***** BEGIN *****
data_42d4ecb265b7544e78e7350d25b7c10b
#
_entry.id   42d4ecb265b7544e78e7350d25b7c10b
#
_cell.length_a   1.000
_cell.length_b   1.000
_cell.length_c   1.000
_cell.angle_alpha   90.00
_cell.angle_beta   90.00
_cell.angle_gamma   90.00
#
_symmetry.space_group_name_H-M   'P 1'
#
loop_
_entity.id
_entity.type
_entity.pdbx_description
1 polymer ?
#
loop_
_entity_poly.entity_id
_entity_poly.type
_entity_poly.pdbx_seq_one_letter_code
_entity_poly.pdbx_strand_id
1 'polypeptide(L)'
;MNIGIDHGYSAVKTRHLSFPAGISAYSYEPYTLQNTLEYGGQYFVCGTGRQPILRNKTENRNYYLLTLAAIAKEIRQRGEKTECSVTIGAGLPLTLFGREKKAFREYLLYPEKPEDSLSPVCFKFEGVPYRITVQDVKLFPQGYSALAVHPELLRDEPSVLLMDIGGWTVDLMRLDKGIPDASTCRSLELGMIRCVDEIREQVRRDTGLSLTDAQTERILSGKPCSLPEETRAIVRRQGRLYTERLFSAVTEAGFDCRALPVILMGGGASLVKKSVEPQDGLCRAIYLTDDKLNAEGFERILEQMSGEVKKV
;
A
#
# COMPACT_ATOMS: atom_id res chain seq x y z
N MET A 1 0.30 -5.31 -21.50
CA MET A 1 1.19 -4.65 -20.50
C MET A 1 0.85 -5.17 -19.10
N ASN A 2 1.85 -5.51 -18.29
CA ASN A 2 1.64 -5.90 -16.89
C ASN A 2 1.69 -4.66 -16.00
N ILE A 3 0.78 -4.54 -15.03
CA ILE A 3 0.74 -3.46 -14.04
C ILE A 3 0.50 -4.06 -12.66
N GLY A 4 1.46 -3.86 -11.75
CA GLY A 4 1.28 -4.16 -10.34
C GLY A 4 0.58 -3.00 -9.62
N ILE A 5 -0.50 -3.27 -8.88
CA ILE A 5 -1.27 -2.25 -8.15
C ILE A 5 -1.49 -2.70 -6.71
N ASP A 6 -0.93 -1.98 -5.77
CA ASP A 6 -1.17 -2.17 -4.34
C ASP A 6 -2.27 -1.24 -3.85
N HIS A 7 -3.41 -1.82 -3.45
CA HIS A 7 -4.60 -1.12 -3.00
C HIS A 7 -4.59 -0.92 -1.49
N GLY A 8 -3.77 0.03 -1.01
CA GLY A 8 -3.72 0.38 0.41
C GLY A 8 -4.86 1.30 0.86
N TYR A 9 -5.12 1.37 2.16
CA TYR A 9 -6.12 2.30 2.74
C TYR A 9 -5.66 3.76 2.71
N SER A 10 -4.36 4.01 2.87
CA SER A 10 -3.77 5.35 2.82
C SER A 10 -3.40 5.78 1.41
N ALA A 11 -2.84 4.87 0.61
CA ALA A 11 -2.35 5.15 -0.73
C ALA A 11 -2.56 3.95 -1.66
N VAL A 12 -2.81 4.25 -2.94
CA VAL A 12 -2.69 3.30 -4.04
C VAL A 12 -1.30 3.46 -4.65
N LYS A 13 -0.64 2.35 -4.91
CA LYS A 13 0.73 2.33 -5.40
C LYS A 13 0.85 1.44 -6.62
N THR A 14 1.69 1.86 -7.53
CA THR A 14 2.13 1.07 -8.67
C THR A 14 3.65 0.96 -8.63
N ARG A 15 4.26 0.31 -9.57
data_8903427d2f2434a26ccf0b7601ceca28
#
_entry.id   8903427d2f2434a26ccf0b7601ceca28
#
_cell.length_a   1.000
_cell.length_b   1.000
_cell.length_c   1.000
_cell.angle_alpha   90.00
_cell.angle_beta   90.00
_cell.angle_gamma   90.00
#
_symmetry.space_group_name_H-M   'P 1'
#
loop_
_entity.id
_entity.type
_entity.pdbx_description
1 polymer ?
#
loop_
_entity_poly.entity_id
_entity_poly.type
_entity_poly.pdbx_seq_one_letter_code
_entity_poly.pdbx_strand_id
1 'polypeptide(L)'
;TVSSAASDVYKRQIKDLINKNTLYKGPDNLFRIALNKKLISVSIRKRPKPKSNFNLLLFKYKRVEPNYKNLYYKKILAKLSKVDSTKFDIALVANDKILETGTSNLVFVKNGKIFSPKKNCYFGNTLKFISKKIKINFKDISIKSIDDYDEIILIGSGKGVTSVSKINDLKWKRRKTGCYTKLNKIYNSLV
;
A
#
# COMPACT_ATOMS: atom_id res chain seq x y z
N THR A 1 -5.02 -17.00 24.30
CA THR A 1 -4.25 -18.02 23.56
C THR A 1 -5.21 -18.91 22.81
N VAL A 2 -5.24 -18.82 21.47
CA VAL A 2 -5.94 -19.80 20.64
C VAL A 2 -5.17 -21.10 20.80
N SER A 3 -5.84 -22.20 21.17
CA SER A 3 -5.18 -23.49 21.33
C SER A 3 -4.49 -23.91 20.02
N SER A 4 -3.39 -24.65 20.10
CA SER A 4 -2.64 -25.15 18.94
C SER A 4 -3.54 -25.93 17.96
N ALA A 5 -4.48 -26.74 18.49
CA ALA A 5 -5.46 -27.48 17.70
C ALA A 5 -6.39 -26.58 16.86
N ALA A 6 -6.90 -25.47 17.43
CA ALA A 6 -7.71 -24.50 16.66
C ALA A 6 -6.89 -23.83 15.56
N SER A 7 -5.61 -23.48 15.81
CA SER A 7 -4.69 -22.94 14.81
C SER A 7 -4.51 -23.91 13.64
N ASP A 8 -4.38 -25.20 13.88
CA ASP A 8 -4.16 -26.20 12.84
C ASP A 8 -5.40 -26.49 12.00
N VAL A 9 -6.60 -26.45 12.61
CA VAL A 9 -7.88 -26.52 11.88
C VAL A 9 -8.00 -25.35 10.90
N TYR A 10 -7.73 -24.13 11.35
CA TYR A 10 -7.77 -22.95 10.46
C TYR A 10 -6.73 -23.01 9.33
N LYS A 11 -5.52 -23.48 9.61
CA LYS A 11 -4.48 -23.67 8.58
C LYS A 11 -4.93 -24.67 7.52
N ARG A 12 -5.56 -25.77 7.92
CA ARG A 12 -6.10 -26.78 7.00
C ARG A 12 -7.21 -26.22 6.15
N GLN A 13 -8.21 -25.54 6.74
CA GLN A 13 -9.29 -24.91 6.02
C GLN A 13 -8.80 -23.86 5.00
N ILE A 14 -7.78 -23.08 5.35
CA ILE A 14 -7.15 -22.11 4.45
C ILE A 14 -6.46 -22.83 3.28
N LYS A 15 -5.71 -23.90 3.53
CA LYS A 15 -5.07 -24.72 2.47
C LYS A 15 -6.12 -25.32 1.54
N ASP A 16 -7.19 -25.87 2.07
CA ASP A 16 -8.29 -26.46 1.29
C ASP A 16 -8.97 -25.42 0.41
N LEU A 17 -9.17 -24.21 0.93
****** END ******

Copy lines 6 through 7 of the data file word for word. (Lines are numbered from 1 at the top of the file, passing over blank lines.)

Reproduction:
_cell.length_b   1.000
_cell.length_c   1.000